Filling his shoes

He was in denial. His father was taking his last few breaths in hospital and he wasn’t going to go and see him. How could his father do this to him? How dare he give up on living and not give a care about his children? Even though they were grown up, how did his father think that they would cope without him? 

After a round of golf, he made his way to the club house and ordered a large whisky. He took a huge swig from the tall glass. Condensation from the ice in the glass had formed droplets that slipped down slowly, wetting his hand as he reached for another swig. He wasn’t sure if whisky at 10.30am was a good idea but then again, nothing was making sense for the past few days and it was better to numb the mind with alcohol. 

His thoughts were all over the place. What would happen? Briefly his mind wandered towards his wife. If his father died, he would be able to easily divorce her. He’d had enough of her and the damn kids. This isn’t what he had wanted from life. She wasn’t exactly what he would deem ‘hot’ and the kids always kept away from him. It could be because he was always drunk around them but he wasn’t going to confront that fact at this moment.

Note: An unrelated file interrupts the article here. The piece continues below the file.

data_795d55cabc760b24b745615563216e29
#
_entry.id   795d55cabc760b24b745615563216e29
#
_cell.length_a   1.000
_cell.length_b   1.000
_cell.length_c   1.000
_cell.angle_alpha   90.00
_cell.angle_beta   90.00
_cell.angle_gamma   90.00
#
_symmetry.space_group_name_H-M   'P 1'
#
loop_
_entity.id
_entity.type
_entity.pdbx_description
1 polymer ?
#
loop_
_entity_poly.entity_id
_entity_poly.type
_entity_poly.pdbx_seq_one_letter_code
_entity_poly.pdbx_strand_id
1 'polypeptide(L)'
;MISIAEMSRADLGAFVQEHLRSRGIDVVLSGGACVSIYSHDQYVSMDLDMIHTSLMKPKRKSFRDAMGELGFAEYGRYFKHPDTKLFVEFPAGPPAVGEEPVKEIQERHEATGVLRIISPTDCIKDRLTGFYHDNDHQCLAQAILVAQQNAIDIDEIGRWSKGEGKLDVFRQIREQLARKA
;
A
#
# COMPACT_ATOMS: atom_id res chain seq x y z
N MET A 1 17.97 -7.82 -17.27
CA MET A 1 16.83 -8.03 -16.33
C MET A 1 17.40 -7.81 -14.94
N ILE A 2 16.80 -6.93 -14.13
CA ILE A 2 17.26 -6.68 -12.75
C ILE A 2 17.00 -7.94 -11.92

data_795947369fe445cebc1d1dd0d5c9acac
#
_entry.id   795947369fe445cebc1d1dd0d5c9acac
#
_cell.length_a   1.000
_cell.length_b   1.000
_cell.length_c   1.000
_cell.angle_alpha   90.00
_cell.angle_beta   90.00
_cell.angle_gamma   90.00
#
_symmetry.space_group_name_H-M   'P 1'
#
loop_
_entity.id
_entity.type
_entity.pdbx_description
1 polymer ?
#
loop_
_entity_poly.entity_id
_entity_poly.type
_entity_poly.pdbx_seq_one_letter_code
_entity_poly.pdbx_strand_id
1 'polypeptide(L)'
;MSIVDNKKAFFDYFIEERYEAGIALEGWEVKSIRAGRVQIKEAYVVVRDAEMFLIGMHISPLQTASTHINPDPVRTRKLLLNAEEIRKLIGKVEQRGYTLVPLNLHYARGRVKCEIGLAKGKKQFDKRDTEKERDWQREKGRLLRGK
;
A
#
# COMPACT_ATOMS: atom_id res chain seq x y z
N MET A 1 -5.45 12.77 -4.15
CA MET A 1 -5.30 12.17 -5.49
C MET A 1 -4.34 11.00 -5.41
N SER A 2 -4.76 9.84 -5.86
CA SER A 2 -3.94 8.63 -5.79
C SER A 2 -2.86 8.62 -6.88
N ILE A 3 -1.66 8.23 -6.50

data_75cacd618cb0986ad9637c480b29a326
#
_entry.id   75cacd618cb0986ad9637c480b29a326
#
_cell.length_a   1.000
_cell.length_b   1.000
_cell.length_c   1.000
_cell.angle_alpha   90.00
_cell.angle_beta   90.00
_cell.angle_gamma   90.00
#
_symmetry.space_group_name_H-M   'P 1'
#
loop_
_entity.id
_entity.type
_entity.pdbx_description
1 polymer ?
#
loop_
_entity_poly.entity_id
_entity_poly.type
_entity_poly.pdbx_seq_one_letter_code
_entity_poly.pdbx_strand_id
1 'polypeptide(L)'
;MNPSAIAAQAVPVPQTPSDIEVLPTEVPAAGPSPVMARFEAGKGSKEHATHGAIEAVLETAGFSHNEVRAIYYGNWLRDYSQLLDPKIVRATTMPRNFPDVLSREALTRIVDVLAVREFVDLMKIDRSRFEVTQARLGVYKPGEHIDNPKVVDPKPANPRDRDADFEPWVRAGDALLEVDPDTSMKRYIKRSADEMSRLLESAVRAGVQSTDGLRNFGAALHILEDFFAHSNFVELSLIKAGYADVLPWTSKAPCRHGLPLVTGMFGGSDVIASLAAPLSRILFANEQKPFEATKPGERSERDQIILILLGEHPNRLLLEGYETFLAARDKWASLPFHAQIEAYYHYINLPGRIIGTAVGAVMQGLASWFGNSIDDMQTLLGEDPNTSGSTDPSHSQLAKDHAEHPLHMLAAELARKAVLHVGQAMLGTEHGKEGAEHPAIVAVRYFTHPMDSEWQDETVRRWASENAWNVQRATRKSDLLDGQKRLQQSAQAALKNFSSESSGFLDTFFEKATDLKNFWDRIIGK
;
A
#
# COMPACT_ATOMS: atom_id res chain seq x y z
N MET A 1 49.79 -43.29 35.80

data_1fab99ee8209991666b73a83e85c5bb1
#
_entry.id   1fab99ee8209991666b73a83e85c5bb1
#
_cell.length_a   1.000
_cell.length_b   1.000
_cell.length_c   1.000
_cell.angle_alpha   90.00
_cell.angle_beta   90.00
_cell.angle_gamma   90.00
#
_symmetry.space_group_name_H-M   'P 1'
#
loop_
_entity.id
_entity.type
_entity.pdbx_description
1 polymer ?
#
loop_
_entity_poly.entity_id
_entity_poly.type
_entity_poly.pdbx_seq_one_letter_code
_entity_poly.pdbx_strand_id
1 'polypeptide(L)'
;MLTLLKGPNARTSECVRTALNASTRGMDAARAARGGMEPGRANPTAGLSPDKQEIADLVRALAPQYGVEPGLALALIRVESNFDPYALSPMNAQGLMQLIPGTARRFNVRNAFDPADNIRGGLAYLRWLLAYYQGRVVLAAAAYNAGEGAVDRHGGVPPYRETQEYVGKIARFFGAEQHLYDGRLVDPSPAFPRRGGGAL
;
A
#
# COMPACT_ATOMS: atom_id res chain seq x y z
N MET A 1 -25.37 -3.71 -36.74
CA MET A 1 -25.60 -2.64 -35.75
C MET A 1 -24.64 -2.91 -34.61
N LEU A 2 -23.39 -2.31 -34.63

The business was doing great. A family-owned business from a couple of generations had ensured that should he choose not to work and sit back and enjoy the fruits of the previous generations’ labour, nothing would go amiss. He could live his life as he chose to, but now, back to reality, his father was dying and he didn’t know what to do. 

Finally, he decided the next morning to go meet his father but just as he got to the hospital, he was informed that his father had died just a few minutes before he got there. His need for a drink was overwhelming. He started shaking. Violently he wiped the tears that dared fall out of his eyes and pushed anyone who tried to come near him. 

He walked out of the hospital and turned into the nearest shop selling cigarettes, newspapers and chocolate. They even had quarts of alcohol bottles. He bought two and downed them even before he could pay for them. 

Finally, he was alone. Sitting on the kerb, he burst into helpless tears and wept loudly as passers-by curiously looked at him. No-one offered to help him seeing the alcohol bottles by his side, making their judgements. No one wants to help someone who looks like a drunk troublemaker. 

He rocked back and forth, the realisation suddenly hitting him that there were a whole lot of responsibilities on his shoulders; there would be so much to take care of and he would have no time to think about himself henceforth. 

The realisation hit him that he had very big shoes to fill… 

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